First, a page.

I was dumbfounded. People like me don't have anxiety issues. I'm not a "crazy person". I'm not stressed out, I had nothing in my life that I was concerned about. I had a wonderful stable relationship that I'd been in for 3 years, we had a great apartment, my job was going well, money was plentiful, I had a new horse that I loved. I had no real worries or concerns. And now this? I have an anxiety disorder? How could that be, when I'm happy and cheerful and optimistic and everything in my life is the best it had ever been?
My anxiety disorder is mostly in check. I still take that same low dose of Lexapro, and I have Xanax pills in case the occasional panic attack sneaks through. I haven't had to take any Xanax aside from maybe 1 every six months. Recently, I tried to wean myself off the Lexapro and started having panic attacks again. I've succumbed to the fact that I might need to be on medication for this for the rest of my life. Could it get worse? I have no idea, and I hope not. But I went from not understanding people at all who say they have panic attacks to intimately fearing them and empathizing greatly with anyone who has anxiety.
It's those stigmas that are the most scary about mental disorders. I admittedly was one of those people who thought it was only for "crazy people", not normal, fully-functioning, successful people. After being out of work for two+ weeks I didn't want to tell my employers that it was "all in my head". I wanted what I considered a valid excuse, that I had something physically wrong with me that is now cured. Not that I was put on 'crazy pills' and that there is something jacked in my brain. That was admitting a sign of weakness. So I mostly made something up. I told a couple of people I was closer to what was really going on, and they felt it was totally out of character for me. Unbelievable, even. I called my mom and told her, and she admitted to me that she's been on meds for anxiety for 30+ years now. Would have been nice to know, but she was also affected by that stigma. She didn't want to admit to her daughter that she wasn't perfectly fine all the time.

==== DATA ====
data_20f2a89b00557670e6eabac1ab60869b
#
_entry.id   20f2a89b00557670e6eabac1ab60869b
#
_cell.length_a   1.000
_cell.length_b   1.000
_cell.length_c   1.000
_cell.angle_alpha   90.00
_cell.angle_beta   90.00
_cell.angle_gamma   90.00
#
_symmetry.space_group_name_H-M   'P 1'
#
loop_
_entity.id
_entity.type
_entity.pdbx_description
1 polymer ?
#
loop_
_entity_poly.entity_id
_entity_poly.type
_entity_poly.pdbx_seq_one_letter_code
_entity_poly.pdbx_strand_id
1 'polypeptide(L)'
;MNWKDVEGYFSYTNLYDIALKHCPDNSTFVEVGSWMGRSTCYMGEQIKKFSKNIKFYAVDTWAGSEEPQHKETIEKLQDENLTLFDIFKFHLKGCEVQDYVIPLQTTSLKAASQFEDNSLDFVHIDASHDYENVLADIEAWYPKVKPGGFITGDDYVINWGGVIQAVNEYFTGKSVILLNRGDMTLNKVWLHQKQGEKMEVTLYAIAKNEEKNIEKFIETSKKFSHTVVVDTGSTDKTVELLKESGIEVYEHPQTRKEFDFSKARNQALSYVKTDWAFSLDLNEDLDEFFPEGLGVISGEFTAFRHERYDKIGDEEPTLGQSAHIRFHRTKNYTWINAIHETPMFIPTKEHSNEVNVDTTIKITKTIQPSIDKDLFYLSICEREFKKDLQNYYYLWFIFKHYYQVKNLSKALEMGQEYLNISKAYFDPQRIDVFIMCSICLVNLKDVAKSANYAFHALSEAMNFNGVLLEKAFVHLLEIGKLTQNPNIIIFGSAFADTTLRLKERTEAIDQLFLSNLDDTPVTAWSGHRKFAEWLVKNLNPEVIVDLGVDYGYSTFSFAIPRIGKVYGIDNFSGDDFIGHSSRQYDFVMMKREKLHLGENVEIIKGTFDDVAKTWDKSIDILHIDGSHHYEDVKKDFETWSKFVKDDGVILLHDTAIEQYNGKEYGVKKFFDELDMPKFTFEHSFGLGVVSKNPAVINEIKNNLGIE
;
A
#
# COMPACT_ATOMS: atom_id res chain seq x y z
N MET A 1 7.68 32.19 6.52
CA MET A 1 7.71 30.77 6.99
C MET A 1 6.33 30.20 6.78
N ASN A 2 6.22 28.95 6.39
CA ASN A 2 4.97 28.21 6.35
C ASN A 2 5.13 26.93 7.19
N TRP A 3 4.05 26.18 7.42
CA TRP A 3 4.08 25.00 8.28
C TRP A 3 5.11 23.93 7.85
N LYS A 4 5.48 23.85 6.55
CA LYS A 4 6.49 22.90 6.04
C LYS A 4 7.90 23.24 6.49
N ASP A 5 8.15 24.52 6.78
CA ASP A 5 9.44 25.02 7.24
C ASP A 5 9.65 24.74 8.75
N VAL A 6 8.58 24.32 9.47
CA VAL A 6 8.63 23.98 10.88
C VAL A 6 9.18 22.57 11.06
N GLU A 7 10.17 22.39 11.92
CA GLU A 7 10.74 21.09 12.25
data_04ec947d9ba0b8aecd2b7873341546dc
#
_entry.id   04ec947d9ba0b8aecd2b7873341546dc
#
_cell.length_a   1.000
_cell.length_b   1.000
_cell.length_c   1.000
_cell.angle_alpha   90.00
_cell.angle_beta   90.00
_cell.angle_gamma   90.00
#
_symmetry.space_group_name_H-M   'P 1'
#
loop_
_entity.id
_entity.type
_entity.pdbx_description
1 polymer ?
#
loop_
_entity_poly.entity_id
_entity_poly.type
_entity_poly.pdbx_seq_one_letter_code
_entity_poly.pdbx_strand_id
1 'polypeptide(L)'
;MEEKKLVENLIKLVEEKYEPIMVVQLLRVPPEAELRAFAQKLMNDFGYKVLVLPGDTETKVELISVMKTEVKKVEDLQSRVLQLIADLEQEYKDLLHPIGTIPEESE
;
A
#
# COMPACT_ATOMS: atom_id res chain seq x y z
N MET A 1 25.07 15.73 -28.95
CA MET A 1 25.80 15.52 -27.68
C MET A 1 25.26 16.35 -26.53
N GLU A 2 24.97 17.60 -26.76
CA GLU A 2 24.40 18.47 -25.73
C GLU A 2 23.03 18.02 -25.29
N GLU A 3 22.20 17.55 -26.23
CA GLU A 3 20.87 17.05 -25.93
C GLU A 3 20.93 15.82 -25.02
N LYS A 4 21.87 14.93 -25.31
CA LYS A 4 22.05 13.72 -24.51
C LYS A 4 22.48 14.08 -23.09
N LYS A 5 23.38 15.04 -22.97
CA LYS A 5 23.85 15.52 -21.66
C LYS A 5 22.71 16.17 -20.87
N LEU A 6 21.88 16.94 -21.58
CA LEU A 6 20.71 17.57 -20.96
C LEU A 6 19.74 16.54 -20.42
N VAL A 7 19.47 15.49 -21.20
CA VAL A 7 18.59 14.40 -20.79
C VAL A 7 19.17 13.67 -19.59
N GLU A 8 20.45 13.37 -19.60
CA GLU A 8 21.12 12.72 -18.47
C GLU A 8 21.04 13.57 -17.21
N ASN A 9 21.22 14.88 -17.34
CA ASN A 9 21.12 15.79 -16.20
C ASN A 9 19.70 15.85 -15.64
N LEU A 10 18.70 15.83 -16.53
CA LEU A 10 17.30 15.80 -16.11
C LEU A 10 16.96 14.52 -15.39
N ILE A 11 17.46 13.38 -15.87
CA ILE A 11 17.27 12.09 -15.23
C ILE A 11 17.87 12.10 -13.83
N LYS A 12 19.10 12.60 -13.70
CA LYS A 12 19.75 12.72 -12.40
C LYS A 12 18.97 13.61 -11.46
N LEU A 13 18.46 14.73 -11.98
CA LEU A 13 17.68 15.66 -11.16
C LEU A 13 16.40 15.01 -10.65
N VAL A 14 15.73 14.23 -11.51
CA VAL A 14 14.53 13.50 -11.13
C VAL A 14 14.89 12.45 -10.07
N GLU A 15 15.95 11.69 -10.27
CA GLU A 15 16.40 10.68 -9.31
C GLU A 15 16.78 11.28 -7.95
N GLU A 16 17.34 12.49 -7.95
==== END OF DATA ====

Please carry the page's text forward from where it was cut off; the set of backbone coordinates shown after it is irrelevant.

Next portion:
But it's important to talk about this stuff. I want people to know that you can have an anxiety disorder and still ride and show horses. You can still be a Studio Director at a successful video game company. You can still have a great relationship with your significant other. It affects me because I get nervous before interviews, before meetings where I have to present, before social gatherings where I'm expected to be at my best. But I'm afraid to talk about it, because I don't want potential employers to force those stigmas on me. I don't want them to think I'm not capable or competent because of it. I don't want people to shy away from wanting to be my friend. But I also don't want people to be afraid to talk about their mental issues and therefore end up committing suicide or hurting themselves like Matt Hughes did.
We have to talk and we have to be here for each other.